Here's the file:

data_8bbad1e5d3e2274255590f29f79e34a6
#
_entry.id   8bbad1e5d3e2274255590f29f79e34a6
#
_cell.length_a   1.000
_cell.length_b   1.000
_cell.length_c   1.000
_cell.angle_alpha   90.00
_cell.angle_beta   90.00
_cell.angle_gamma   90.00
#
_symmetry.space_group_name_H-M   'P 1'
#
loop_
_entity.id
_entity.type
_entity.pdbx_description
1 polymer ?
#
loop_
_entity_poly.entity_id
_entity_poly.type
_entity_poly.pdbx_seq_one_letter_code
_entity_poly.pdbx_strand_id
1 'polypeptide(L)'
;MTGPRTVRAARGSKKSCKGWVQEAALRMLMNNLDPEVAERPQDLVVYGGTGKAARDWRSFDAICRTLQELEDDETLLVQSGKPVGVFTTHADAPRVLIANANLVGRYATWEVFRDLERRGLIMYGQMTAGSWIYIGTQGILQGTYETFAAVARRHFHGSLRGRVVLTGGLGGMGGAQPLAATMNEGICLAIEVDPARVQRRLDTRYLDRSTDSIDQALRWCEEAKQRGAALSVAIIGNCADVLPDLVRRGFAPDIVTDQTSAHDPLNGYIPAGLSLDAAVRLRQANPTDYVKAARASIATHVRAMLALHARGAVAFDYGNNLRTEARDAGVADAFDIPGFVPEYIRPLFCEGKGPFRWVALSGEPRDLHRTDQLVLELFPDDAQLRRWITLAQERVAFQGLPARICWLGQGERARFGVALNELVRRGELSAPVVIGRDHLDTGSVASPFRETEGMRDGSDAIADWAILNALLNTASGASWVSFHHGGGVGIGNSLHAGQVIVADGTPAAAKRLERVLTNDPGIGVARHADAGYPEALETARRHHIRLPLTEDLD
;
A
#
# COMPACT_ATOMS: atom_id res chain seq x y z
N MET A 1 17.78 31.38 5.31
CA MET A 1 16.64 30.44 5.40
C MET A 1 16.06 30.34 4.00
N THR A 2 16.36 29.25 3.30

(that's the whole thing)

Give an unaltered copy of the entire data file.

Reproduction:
data_8bbad1e5d3e2274255590f29f79e34a6
#
_entry.id   8bbad1e5d3e2274255590f29f79e34a6
#
_cell.length_a   1.000
_cell.length_b   1.000
_cell.length_c   1.000
_cell.angle_alpha   90.00
_cell.angle_beta   90.00
_cell.angle_gamma   90.00
#
_symmetry.space_group_name_H-M   'P 1'
#
loop_
_entity.id
_entity.type
_entity.pdbx_description
1 polymer ?
#
loop_
_entity_poly.entity_id
_entity_poly.type
_entity_poly.pdbx_seq_one_letter_code
_entity_poly.pdbx_strand_id
1 'polypeptide(L)'
;MTGPRTVRAARGSKKSCKGWVQEAALRMLMNNLDPEVAERPQDLVVYGGTGKAARDWRSFDAICRTLQELEDDETLLVQSGKPVGVFTTHADAPRVLIANANLVGRYATWEVFRDLERRGLIMYGQMTAGSWIYIGTQGILQGTYETFAAVARRHFHGSLRGRVVLTGGLGGMGGAQPLAATMNEGICLAIEVDPARVQRRLDTRYLDRSTDSIDQALRWCEEAKQRGAALSVAIIGNCADVLPDLVRRGFAPDIVTDQTSAHDPLNGYIPAGLSLDAAVRLRQANPTDYVKAARASIATHVRAMLALHARGAVAFDYGNNLRTEARDAGVADAFDIPGFVPEYIRPLFCEGKGPFRWVALSGEPRDLHRTDQLVLELFPDDAQLRRWITLAQERVAFQGLPARICWLGQGERARFGVALNELVRRGELSAPVVIGRDHLDTGSVASPFRETEGMRDGSDAIADWAILNALLNTASGASWVSFHHGGGVGIGNSLHAGQVIVADGTPAAAKRLERVLTNDPGIGVARHADAGYPEALETARRHHIRLPLTEDLD
;
A
#
# COMPACT_ATOMS: atom_id res chain seq x y z
N MET A 1 17.78 31.38 5.31
CA MET A 1 16.64 30.44 5.40
C MET A 1 16.06 30.34 4.00
N THR A 2 16.36 29.25 3.30